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What is emergency contraception?

Reviewed by Dr. Margo Harrison,
Julie Medical Advisor

We’ve all been there—unprotected sex happens, and we’re left wondering: could I get pregnant? If this is you, emergency contraception is a safe and effective way to prevent a pregnancy from starting since it’s taken after you had sex with your partner. It’s intended to be used for emergencies only—not as a regular form of birth control like condoms, birth control pills, and IUDs.

The morning-after pill—like Julie— is one of the most common and convenient forms of emergency contraception since it’s an over-the-counter pill found at pharmacies and stores like CVS, nationwide. Both Plan B and Julie have the same ingredient—levonorgestrel—which is FDA-approved and legal in all 50 states. When used correctly, it can significantly reduce your chance of getting pregnant. It doesn’t require a prescription, ID, or credit card, and can be purchased easily by anyone (you, your partner, your friend, or the nice guy from Instacart).
Other types of emergency contraception

Because we deserve options. Beyond Julie and Plan B, there are other types of emergency contraception available, like the copper IUD. The copper IUD is a small t-shaped piece of plastic with copper coils that’s inserted into the uterus by a healthcare professional. You might already know that it’s a very effective form of regular birth control, but it can also be used as emergency contraception if inserted within 5 days after unprotected sex. Studies have shown the pregnancy rate of people with an IUD is .1% The one caveat is that you do need to get an appointment with a medical provider on the fly, which isn’t always easy. Since time is of the essence when you’re trying to protect yourself against pregnancy after unprotected sex, the morning-after pill (like Julie) is a much faster, convenient, and affordable option.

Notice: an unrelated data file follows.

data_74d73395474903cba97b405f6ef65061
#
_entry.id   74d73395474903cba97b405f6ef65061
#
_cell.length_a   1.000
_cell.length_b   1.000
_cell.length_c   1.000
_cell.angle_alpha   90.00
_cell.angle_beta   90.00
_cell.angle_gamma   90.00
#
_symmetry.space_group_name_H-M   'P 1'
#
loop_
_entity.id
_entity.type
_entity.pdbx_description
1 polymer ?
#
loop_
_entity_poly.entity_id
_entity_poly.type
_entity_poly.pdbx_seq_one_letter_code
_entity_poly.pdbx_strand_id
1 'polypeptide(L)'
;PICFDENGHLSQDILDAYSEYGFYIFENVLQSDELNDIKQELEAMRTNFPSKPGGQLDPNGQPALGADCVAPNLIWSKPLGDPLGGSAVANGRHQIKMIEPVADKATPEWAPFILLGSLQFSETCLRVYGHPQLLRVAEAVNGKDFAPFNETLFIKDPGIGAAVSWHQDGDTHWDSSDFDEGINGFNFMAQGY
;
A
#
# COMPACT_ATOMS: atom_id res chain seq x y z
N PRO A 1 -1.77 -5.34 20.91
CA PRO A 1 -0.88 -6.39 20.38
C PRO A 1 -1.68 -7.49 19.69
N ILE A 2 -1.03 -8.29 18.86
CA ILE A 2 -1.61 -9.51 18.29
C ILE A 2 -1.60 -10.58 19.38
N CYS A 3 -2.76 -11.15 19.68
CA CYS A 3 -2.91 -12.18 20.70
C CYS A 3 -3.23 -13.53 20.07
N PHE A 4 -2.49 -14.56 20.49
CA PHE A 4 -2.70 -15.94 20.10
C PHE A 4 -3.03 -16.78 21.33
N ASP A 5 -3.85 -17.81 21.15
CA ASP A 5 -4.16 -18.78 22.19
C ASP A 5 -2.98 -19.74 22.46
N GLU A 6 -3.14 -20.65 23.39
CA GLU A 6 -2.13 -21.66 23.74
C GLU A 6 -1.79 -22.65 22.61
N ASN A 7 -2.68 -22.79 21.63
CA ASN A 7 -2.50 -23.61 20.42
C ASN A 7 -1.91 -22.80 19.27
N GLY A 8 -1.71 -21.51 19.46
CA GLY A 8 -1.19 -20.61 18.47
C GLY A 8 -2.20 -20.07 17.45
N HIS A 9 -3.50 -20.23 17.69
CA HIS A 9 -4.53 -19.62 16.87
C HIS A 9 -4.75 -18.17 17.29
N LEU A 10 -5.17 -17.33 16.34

Speaking of time—it’s important to take the morning-after pill as soon as you’re able. The pill is most effective when taken within 72 hours (3 days), but the sooner you take it the better.
How the morning-after pill works

First of all, if you have unprotected sex, don’t panic—you are not automatically pregnant. In fact, pregnancy doesn’t happen nearly as fast as we think it does.

It actually takes up to 2-3 weeks to get pregnant. And three key things need to happen: an egg needs to be released from the ovary (ovulation), a sperm has to swim and link up with the egg in the fallopian tube (fertilization), and then that egg-sperm combo has to find a spot on your uterine lining to hang out and develop. Once it finds its landing spot, that’s when pregnancy officially starts. 

The morning-after pill, like Julie and Plan B, uses a compound called levonorgestrel to block this process in two different ways:

1. Prevent ovulation by stopping the egg from being released

Every month, the hormones that control your menstrual cycle get one of your eggs prepped and ready to leave your ovary. Once released, the egg floats through your fallopian tube, which takes about 12 to 24 hours. If you just had unprotected sex, it might meet up with the sperm. But if you haven’t ovulated yet, the morning-after pill temporarily puts the emergency brakes on your ovaries so an egg can’t be released. 

2. Prevent fertilization by causing sperm to not reach the egg

Sperm are super tiny. Like microscopically tiny. When your partner ejaculates during unprotected sex, they release millions of sperm, and it only takes one to fertilize an egg. Those sperm can swim up through your cervix, uterus, and into your fallopian tubes. They’ll hang around for six days waiting to meet up with an egg. The morning-after pill prevents the sperm from ever meeting up with the egg— in other words, they get stood up. Sorry sperm.

How effective is the morning-after pill?